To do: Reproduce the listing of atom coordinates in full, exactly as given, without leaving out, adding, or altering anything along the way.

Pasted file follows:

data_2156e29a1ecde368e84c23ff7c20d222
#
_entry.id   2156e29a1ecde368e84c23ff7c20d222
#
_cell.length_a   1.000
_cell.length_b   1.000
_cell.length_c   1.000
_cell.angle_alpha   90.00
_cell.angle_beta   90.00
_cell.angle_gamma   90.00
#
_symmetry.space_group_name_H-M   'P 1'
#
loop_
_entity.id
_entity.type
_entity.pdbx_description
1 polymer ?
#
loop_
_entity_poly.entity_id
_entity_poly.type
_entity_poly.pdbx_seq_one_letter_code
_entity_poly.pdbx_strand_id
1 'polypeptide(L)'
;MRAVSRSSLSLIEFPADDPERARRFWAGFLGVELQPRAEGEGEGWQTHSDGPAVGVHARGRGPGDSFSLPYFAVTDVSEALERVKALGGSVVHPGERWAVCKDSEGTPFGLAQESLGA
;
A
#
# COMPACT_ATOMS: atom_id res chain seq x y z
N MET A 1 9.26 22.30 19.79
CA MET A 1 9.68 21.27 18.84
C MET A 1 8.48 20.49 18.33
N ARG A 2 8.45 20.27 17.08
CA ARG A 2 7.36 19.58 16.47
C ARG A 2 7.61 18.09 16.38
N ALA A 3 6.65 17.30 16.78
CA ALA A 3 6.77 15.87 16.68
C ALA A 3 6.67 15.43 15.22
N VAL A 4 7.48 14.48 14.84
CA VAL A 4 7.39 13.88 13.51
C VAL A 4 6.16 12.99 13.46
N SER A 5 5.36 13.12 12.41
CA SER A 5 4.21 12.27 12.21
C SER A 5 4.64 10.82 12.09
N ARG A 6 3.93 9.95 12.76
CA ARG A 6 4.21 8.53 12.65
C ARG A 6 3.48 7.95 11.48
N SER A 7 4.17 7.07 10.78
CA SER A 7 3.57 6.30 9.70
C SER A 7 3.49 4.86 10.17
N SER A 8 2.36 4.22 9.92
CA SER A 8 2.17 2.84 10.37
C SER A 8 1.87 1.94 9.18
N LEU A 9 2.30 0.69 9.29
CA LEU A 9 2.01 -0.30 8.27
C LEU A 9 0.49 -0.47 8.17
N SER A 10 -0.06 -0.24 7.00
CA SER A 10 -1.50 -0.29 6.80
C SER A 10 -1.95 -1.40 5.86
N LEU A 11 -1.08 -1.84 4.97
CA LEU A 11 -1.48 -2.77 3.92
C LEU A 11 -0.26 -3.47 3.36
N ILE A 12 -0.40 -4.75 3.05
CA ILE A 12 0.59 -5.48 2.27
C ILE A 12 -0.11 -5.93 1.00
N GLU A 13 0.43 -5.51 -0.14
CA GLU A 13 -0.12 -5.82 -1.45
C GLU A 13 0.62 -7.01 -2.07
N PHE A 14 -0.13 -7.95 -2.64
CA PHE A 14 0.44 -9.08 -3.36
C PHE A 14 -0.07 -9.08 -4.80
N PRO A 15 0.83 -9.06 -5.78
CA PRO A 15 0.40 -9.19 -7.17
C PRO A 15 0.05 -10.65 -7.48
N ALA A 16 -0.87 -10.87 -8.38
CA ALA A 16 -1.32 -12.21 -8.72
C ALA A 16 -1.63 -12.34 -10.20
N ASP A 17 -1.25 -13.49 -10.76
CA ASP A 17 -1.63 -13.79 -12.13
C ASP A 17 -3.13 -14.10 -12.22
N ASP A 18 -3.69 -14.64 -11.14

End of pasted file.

data_2156e29a1ecde368e84c23ff7c20d222
#
_entry.id   2156e29a1ecde368e84c23ff7c20d222
#
_cell.length_a   1.000
_cell.length_b   1.000
_cell.length_c   1.000
_cell.angle_alpha   90.00
_cell.angle_beta   90.00
_cell.angle_gamma   90.00
#
_symmetry.space_group_name_H-M   'P 1'
#
loop_
_entity.id
_entity.type
_entity.pdbx_description
1 polymer ?
#
loop_
_entity_poly.entity_id
_entity_poly.type
_entity_poly.pdbx_seq_one_letter_code
_entity_poly.pdbx_strand_id
1 'polypeptide(L)'
;MRAVSRSSLSLIEFPADDPERARRFWAGFLGVELQPRAEGEGEGWQTHSDGPAVGVHARGRGPGDSFSLPYFAVTDVSEALERVKALGGSVVHPGERWAVCKDSEGTPFGLAQESLGA
;
A
#
# COMPACT_ATOMS: atom_id res chain seq x y z
N MET A 1 9.26 22.30 19.79
CA MET A 1 9.68 21.27 18.84
C MET A 1 8.48 20.49 18.33
N ARG A 2 8.45 20.27 17.08
CA ARG A 2 7.36 19.58 16.47
C ARG A 2 7.61 18.09 16.38
N ALA A 3 6.65 17.30 16.78
CA ALA A 3 6.77 15.87 16.68
C ALA A 3 6.67 15.43 15.22
N VAL A 4 7.48 14.48 14.84
CA VAL A 4 7.39 13.88 13.51
C VAL A 4 6.16 12.99 13.46
N SER A 5 5.36 13.12 12.41
CA SER A 5 4.21 12.27 12.21
C SER A 5 4.64 10.82 12.09
N ARG A 6 3.93 9.95 12.76
CA ARG A 6 4.21 8.53 12.65
C ARG A 6 3.48 7.95 11.48
N SER A 7 4.17 7.07 10.78
CA SER A 7 3.57 6.30 9.70
C SER A 7 3.49 4.86 10.17
N SER A 8 2.36 4.22 9.92
CA SER A 8 2.17 2.84 10.37
C SER A 8 1.87 1.94 9.18
N LEU A 9 2.30 0.69 9.29
CA LEU A 9 2.01 -0.30 8.27
C LEU A 9 0.49 -0.47 8.17
N SER A 10 -0.06 -0.24 7.00
CA SER A 10 -1.50 -0.29 6.80
C SER A 10 -1.95 -1.40 5.86
N LEU A 11 -1.08 -1.84 4.97
CA LEU A 11 -1.48 -2.77 3.92
C LEU A 11 -0.26 -3.47 3.36
N ILE A 12 -0.40 -4.75 3.05
CA ILE A 12 0.59 -5.48 2.27
C ILE A 12 -0.11 -5.93 1.00
N GLU A 13 0.43 -5.51 -0.14
CA GLU A 13 -0.12 -5.82 -1.45
C GLU A 13 0.62 -7.01 -2.07
N PHE A 14 -0.13 -7.95 -2.64
CA PHE A 14 0.44 -9.08 -3.36
C PHE A 14 -0.07 -9.08 -4.80
N PRO A 15 0.83 -9.06 -5.78
CA PRO A 15 0.40 -9.19 -7.17
C PRO A 15 0.05 -10.65 -7.48
N ALA A 16 -0.87 -10.87 -8.38
CA ALA A 16 -1.32 -12.21 -8.72
C ALA A 16 -1.63 -12.34 -10.20
N ASP A 17 -1.25 -13.49 -10.76
CA ASP A 17 -1.63 -13.79 -12.13
C ASP A 17 -3.13 -14.10 -12.22
N ASP A 18 -3.69 -14.64 -11.14